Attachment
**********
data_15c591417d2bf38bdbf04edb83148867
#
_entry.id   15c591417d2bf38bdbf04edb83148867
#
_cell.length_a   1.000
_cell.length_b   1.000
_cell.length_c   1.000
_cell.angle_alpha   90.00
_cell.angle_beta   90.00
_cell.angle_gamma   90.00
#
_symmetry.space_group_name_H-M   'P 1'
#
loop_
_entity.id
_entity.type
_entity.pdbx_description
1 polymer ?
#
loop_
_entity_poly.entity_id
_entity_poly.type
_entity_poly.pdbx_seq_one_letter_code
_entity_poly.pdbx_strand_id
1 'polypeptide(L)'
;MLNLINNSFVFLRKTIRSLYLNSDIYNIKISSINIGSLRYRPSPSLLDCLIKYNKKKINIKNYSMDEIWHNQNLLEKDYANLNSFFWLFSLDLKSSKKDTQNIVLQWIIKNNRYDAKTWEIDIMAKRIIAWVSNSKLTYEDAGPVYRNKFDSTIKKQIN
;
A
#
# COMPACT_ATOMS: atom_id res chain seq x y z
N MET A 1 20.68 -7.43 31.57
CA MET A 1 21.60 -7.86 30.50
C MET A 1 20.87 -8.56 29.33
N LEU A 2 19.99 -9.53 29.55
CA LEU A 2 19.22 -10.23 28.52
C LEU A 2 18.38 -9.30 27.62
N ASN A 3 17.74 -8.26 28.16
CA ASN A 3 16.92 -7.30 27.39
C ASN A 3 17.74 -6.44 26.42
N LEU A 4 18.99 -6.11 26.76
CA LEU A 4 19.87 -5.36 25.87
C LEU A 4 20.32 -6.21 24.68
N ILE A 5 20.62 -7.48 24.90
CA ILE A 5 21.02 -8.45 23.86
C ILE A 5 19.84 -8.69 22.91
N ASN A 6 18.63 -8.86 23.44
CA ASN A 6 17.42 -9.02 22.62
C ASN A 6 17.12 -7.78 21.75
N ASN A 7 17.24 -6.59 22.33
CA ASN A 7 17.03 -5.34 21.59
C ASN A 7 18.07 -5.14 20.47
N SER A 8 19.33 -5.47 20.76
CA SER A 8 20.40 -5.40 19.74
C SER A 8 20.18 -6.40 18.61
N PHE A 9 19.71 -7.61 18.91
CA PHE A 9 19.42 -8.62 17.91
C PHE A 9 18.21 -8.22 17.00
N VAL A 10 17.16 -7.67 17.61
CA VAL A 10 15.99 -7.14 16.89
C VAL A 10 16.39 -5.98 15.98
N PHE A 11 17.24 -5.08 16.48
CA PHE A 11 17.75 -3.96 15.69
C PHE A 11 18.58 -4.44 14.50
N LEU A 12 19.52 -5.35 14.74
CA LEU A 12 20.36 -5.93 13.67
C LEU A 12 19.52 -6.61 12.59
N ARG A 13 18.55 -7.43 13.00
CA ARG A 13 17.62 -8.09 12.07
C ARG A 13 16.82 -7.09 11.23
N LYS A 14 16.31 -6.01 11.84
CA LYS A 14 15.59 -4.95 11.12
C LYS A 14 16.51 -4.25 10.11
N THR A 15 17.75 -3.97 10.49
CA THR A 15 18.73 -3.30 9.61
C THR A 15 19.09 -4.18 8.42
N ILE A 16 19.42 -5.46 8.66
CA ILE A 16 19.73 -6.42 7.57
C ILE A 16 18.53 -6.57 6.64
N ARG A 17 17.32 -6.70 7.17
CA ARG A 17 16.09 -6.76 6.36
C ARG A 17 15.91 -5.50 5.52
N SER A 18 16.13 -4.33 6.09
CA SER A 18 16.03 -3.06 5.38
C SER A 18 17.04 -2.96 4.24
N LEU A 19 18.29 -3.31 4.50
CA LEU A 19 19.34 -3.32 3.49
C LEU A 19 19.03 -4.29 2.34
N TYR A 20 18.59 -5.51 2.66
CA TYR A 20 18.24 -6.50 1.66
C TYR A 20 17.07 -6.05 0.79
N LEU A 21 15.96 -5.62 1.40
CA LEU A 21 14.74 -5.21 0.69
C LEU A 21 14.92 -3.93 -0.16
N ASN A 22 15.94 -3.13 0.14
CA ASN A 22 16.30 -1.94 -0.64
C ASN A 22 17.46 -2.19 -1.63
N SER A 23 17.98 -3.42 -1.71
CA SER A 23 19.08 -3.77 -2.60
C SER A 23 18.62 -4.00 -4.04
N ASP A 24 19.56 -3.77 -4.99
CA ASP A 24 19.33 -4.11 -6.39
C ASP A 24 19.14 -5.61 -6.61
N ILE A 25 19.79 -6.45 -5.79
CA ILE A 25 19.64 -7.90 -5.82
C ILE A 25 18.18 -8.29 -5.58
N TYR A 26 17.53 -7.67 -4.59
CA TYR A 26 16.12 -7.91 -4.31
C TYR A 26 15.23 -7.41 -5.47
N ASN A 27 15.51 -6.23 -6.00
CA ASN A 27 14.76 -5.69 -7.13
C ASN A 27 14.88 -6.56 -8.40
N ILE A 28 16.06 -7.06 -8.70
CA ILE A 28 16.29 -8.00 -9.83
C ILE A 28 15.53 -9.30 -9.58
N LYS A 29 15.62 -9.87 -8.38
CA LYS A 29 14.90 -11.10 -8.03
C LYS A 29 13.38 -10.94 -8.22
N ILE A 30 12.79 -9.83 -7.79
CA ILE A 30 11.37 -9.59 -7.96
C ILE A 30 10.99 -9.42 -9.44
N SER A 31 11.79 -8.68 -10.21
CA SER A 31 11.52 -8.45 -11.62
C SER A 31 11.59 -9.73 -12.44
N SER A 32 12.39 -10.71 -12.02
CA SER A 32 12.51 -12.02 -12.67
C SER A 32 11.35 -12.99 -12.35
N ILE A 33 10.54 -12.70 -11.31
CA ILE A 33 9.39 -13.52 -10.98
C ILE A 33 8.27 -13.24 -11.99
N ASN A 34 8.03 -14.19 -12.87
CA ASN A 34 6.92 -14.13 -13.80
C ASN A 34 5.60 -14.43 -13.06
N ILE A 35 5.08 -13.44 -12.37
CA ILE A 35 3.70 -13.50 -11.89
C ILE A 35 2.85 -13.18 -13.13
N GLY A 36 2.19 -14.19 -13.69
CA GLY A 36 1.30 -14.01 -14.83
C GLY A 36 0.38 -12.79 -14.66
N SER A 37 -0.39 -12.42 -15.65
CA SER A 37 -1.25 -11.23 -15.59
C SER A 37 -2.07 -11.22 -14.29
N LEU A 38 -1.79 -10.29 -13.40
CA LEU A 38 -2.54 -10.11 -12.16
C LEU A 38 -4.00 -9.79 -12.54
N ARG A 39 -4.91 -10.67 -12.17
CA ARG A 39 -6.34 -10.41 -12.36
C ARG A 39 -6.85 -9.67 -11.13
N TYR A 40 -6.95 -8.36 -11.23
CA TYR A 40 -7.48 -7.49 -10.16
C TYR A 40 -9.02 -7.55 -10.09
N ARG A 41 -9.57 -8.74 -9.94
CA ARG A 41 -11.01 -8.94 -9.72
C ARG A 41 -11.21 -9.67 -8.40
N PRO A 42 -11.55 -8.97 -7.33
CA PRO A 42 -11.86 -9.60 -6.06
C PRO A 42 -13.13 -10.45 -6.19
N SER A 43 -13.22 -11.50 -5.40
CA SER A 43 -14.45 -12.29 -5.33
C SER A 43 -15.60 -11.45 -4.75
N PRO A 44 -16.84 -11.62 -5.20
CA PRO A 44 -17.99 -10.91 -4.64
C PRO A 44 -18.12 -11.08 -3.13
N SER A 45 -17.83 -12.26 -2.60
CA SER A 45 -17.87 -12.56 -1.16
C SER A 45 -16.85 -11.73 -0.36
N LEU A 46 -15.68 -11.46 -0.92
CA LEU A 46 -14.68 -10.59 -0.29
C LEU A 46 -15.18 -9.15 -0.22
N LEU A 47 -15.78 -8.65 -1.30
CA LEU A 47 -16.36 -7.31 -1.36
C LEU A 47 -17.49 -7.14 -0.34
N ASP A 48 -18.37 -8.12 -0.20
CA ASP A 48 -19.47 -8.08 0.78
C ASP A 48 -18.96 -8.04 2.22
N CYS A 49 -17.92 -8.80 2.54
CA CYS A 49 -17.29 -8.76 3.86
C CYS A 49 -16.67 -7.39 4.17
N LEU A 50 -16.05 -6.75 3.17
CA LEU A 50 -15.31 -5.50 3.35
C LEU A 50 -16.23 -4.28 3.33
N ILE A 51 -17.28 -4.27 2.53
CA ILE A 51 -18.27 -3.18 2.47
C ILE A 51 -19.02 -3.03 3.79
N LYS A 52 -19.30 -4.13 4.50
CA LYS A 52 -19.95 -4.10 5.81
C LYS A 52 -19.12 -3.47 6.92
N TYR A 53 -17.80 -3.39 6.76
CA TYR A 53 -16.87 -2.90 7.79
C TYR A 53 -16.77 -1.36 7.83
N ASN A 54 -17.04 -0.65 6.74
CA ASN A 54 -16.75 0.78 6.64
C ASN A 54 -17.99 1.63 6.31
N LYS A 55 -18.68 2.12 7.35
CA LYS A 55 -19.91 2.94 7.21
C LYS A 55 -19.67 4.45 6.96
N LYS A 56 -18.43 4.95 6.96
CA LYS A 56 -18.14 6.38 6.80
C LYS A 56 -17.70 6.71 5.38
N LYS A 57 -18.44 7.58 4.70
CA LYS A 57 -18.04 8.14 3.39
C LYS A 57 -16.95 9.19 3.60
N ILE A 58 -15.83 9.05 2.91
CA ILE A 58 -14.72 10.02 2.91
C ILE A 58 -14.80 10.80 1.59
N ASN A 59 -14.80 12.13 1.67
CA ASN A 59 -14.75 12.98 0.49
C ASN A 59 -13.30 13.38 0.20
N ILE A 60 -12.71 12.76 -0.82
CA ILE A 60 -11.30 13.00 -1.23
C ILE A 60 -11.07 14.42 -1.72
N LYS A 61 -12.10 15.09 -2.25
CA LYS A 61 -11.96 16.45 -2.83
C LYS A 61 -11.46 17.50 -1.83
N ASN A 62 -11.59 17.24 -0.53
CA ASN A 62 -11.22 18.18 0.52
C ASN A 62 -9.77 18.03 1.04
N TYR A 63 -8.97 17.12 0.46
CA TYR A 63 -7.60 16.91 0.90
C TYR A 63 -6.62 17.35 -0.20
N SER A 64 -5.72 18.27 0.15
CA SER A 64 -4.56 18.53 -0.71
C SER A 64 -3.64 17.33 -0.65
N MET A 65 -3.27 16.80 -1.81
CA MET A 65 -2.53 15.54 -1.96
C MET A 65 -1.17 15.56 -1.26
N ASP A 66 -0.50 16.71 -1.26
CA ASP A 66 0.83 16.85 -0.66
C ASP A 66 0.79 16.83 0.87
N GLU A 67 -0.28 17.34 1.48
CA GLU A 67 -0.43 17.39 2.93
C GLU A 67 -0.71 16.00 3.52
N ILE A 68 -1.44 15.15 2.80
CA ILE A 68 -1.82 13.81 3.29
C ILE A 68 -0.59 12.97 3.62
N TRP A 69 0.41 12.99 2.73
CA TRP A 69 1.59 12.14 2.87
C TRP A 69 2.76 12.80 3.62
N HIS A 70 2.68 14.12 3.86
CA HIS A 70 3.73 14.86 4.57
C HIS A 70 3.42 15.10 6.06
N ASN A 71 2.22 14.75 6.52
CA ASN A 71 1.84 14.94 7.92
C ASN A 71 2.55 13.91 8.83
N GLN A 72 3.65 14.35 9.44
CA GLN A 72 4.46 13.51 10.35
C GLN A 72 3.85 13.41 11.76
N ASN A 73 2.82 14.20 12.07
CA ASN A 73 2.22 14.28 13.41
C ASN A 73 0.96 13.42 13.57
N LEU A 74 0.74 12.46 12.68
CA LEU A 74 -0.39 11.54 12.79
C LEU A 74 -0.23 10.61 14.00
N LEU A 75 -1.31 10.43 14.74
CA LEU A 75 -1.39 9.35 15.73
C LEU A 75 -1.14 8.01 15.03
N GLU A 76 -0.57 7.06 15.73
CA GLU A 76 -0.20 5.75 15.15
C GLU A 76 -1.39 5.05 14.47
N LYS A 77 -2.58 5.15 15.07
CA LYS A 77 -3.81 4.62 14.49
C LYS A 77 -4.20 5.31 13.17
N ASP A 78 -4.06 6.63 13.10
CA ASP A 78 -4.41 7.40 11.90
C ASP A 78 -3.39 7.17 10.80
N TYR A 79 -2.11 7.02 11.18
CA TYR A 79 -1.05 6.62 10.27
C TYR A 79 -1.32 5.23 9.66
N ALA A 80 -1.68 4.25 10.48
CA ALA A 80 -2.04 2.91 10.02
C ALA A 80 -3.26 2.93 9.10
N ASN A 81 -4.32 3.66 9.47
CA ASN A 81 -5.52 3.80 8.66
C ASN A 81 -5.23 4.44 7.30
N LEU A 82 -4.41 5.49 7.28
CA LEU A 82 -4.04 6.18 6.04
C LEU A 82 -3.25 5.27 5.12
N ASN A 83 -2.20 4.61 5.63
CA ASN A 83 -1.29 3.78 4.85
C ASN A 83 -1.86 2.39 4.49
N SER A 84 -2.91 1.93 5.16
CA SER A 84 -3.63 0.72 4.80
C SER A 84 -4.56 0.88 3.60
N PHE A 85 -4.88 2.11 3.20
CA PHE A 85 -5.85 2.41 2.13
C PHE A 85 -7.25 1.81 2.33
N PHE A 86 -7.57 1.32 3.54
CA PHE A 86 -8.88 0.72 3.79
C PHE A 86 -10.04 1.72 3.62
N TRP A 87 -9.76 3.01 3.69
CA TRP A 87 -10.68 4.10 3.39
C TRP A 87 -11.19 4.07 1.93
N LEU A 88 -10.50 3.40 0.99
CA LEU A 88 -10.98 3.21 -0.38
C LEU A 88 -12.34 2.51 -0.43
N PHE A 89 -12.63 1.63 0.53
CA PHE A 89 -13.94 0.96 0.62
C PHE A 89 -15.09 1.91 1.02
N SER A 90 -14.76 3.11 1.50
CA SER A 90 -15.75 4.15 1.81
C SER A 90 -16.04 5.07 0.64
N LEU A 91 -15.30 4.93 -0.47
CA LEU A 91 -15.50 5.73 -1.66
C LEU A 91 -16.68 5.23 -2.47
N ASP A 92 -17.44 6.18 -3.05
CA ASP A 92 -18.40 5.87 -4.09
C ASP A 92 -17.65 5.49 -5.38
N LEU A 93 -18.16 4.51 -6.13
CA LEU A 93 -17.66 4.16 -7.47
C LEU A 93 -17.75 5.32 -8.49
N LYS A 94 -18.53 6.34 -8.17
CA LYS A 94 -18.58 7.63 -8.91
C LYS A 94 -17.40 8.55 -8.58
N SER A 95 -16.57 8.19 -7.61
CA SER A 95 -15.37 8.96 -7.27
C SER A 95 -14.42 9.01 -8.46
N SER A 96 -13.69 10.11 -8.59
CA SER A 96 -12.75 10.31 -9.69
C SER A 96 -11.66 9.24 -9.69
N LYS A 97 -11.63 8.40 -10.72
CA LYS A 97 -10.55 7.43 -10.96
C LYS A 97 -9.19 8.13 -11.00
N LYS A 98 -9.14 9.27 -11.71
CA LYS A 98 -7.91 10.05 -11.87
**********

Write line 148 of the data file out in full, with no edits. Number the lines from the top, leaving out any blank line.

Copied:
N TYR A 40 -6.95 -8.36 -11.23